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  Reply # 1950005 1-Feb-2018 11:55
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KillerHulk:

Would you say same for Dairy Products, say Milk ?


i worked for fonterra, and they use to rubbish all dairy products (or put it aside for the store to decide) if the expiry date is within 2 days.


Would you still consume them if you find any product like this ?


Just like @MikeB4, i wont keep anything that has expired, that is the reason why i am having this discussion over a chewing gum.



Chewing gum hasn’t “expired” once its BB has reached. As has been pointed out, big difference between BB and use by. I’d be amazed if there are any risks to your health from chewing gum after its BB!

As for products like milk, yeah a couple of us have already commented that they can be fine after the BB. Cream can last weeks after its BB.

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  Reply # 1950007 1-Feb-2018 11:58
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jonathan18:

MikeB4: I won't touch anything past it's best by date or expiry date.i check our pantry and fridge on rubbish day each week and dispose of anything beyond those dates.


Wow, this must be a producer's ideal scenario! It's also such a depressing thing seeing otherwise perfectly good food being thrown out (even composting of such food is a waste of resources and money). 


I'm happy to consume even short lifespan products past their BB dates, provided they're in good condition. Eg milk - this can go off well before its BB if not stored appropriately, but can be fine days after the BB if stored well. In such cases I'll use the scientific 'sniff test'! 



I have a seriously compromised immune system and food poisoning or even higher levels of bacteria etc could prove fatal. On medical advice I take no risks.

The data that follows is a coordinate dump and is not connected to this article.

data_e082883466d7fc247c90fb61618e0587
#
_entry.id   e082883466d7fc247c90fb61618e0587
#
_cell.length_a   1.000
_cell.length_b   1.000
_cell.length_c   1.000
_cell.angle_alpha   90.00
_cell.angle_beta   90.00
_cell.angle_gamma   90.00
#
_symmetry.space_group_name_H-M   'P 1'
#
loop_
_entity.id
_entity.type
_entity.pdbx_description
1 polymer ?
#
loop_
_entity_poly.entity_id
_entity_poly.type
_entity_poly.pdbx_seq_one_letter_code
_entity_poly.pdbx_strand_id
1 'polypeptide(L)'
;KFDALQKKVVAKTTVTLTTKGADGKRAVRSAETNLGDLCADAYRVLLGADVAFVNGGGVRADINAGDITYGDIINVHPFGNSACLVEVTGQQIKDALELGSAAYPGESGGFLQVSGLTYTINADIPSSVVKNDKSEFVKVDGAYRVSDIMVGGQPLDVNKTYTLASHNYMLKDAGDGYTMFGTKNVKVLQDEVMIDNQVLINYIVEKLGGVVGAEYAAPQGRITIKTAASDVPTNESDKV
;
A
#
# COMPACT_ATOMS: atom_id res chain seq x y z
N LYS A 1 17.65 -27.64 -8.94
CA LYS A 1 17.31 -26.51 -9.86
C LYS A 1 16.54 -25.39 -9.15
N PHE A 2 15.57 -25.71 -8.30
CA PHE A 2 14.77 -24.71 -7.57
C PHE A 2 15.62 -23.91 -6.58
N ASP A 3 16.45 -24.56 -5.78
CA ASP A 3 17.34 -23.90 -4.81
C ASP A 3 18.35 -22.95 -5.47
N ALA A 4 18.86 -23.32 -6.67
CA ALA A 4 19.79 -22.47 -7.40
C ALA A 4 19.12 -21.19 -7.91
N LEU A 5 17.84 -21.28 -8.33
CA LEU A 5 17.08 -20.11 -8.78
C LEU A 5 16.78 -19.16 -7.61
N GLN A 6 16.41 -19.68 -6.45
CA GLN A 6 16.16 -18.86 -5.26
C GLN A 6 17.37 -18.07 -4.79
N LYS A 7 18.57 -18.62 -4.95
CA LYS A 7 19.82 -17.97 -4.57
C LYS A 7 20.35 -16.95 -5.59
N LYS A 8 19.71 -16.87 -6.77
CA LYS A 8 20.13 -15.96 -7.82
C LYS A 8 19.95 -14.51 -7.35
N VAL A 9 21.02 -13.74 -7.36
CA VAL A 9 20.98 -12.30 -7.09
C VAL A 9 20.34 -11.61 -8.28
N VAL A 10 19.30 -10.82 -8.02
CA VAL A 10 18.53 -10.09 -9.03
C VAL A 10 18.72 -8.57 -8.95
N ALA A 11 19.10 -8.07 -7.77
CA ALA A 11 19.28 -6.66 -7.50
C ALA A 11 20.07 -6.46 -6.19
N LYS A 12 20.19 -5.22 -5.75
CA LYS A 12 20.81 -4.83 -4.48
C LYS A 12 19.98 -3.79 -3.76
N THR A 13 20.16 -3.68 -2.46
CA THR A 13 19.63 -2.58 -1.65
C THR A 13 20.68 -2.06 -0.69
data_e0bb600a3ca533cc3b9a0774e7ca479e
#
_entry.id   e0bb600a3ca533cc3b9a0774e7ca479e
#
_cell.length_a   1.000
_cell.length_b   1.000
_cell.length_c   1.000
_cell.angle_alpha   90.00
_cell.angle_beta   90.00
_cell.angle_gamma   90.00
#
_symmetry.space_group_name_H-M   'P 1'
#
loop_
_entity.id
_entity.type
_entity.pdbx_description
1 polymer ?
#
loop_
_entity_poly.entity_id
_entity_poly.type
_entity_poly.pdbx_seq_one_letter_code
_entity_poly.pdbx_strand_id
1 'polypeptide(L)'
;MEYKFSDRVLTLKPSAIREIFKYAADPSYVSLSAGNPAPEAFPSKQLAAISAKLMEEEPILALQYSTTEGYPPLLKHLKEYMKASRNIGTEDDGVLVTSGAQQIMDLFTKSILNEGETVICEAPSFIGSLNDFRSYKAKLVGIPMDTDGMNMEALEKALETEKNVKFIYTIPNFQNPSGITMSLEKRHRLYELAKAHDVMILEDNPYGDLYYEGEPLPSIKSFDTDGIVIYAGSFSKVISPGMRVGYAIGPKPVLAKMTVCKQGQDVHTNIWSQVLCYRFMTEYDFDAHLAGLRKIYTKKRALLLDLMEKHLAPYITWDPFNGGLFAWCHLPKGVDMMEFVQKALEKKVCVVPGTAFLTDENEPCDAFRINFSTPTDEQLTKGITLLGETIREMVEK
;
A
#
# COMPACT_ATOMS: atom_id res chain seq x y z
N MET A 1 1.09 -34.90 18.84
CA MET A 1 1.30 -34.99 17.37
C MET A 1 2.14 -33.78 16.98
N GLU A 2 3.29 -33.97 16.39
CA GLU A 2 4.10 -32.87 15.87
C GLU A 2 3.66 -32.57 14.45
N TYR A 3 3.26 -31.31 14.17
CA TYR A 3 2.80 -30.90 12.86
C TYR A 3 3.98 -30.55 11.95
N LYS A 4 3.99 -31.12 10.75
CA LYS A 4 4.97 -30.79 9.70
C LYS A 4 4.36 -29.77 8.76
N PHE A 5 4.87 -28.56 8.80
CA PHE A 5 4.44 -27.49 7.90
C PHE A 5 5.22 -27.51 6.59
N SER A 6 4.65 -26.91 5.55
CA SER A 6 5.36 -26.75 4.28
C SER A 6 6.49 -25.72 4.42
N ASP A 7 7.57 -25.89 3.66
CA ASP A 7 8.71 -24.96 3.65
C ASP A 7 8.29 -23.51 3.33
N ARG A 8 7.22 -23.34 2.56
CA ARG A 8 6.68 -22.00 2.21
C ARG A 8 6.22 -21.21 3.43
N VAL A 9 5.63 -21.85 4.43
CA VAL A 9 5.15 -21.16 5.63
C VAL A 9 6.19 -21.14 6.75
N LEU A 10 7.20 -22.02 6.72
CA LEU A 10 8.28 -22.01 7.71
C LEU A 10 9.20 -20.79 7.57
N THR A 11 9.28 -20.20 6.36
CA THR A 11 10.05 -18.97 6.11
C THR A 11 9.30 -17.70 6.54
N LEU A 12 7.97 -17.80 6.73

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  Reply # 1950018 1-Feb-2018 12:16
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MikeB4:

I have a seriously compromised immune system and food poisoning or even higher levels of bacteria etc could prove fatal. On medical advice I take no risks.

 

You absolutely need rt be careful.  A family member of mine is in a relatable situation, and food hygiene becomes very important.





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  Reply # 1950020 1-Feb-2018 12:16
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xpd:

 

If I've bought an item and its not marked as "past best before" and I find it is past its date, I'll go back and request a "fresh" product. 

 

The dairy underneath work here, sells lots of "past best before" products for $1 each - its great, get an entire pack of Marshmallow Puffs for $1 :D

 

 

 

@vexxxboy Funny you mention them, because all the times Ive been to the one in Rotorua, the stuff is never past its date (sometimes close), it is literally just reduced to clear. :)

 

 

if the drinks or chocolate are really cheap then they are. 





Common sense is not as common as you think.


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  Reply # 1950021 1-Feb-2018 12:18
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Fred99:

 

You should check your fridge when you get home.  Milk and cream in my fridge is marked with a "BB" not a use-by, as is a UHT milk pack on the shelf in the pantry.

 

 

That is surprising the UHT makes sense but milk, yoghurt and soft cheese should have an expiry date because they can spoil.  Perhaps the regs have slackened somewhat.  I drink oat milk with is UHT and a 1L cartons only lasts me 2 days.





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  Reply # 1950661 2-Feb-2018 11:59
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MikeB4:
jonathan18:

 

MikeB4: I won't touch anything past it's best by date or expiry date.i check our pantry and fridge on rubbish day each week and dispose of anything beyond those dates.

 

 

 

Wow, this must be a producer's ideal scenario! It's also such a depressing thing seeing otherwise perfectly good food being thrown out (even composting of such food is a waste of resources and money).